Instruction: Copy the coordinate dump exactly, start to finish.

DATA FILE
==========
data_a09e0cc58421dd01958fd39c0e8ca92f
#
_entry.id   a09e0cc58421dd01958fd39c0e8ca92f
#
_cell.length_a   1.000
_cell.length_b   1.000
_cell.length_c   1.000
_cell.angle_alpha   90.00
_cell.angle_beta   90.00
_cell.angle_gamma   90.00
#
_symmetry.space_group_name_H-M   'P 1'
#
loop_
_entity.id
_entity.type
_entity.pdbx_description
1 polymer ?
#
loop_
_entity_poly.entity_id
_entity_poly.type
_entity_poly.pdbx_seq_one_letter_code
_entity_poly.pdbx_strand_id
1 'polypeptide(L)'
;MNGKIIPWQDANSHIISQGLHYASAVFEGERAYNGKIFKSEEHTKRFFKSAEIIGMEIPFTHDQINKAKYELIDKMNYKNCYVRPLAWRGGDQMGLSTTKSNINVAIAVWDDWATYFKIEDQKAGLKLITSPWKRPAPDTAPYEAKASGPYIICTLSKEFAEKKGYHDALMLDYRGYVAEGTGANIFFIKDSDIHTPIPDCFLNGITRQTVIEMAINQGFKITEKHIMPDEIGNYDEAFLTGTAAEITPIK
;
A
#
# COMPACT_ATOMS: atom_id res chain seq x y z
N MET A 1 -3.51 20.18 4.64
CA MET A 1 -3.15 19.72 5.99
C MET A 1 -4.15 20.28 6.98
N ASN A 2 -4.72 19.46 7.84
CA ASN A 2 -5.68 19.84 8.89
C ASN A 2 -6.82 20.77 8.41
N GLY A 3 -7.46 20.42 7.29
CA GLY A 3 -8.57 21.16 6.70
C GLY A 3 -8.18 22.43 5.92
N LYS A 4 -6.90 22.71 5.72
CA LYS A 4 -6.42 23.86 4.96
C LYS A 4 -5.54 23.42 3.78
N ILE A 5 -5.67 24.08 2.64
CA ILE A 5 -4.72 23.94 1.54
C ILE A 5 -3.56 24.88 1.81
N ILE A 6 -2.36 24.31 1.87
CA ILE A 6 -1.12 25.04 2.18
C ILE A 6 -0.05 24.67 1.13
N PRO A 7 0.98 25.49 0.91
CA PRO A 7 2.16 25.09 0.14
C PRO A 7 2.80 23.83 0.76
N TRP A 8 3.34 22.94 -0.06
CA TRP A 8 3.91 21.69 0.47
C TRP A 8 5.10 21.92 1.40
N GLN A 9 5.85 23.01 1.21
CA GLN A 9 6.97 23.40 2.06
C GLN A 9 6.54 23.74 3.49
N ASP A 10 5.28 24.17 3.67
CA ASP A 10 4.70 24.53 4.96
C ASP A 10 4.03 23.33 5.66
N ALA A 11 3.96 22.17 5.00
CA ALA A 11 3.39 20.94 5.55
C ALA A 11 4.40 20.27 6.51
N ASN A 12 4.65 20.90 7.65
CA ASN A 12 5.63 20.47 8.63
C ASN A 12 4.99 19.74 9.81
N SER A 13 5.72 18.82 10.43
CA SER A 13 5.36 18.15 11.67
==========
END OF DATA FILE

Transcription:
data_a09e0cc58421dd01958fd39c0e8ca92f
#
_entry.id   a09e0cc58421dd01958fd39c0e8ca92f
#
_cell.length_a   1.000
_cell.length_b   1.000
_cell.length_c   1.000
_cell.angle_alpha   90.00
_cell.angle_beta   90.00
_cell.angle_gamma   90.00
#
_symmetry.space_group_name_H-M   'P 1'
#
loop_
_entity.id
_entity.type
_entity.pdbx_description
1 polymer ?
#
loop_
_entity_poly.entity_id
_entity_poly.type
_entity_poly.pdbx_seq_one_letter_code
_entity_poly.pdbx_strand_id
1 'polypeptide(L)'
;MNGKIIPWQDANSHIISQGLHYASAVFEGERAYNGKIFKSEEHTKRFFKSAEIIGMEIPFTHDQINKAKYELIDKMNYKNCYVRPLAWRGGDQMGLSTTKSNINVAIAVWDDWATYFKIEDQKAGLKLITSPWKRPAPDTAPYEAKASGPYIICTLSKEFAEKKGYHDALMLDYRGYVAEGTGANIFFIKDSDIHTPIPDCFLNGITRQTVIEMAINQGFKITEKHIMPDEIGNYDEAFLTGTAAEITPIK
;
A
#
# COMPACT_ATOMS: atom_id res chain seq x y z
N MET A 1 -3.51 20.18 4.64
CA MET A 1 -3.15 19.72 5.99
C MET A 1 -4.15 20.28 6.98
N ASN A 2 -4.72 19.46 7.84
CA ASN A 2 -5.68 19.84 8.89
C ASN A 2 -6.82 20.77 8.41
N GLY A 3 -7.46 20.42 7.29
CA GLY A 3 -8.57 21.16 6.70
C GLY A 3 -8.18 22.43 5.92
N LYS A 4 -6.90 22.71 5.72
CA LYS A 4 -6.42 23.86 4.96
C LYS A 4 -5.54 23.42 3.78
N ILE A 5 -5.67 24.08 2.64
CA ILE A 5 -4.72 23.94 1.54
C ILE A 5 -3.56 24.88 1.81
N ILE A 6 -2.36 24.31 1.87
CA ILE A 6 -1.12 25.04 2.18
C ILE A 6 -0.05 24.67 1.13
N PRO A 7 0.98 25.49 0.91
CA PRO A 7 2.16 25.09 0.14
C PRO A 7 2.80 23.83 0.76
N TRP A 8 3.34 22.94 -0.06
CA TRP A 8 3.91 21.69 0.47
C TRP A 8 5.10 21.92 1.40
N GLN A 9 5.85 23.01 1.21
CA GLN A 9 6.97 23.40 2.06
C GLN A 9 6.54 23.74 3.49
N ASP A 10 5.28 24.17 3.67
CA ASP A 10 4.70 24.53 4.96
C ASP A 10 4.03 23.33 5.66
N ALA A 11 3.96 22.17 5.00
CA ALA A 11 3.39 20.94 5.55
C ALA A 11 4.40 20.27 6.51
N ASN A 12 4.65 20.90 7.65
CA ASN A 12 5.63 20.47 8.63
C ASN A 12 4.99 19.74 9.81
N SER A 13 5.72 18.82 10.43
CA SER A 13 5.36 18.15 11.67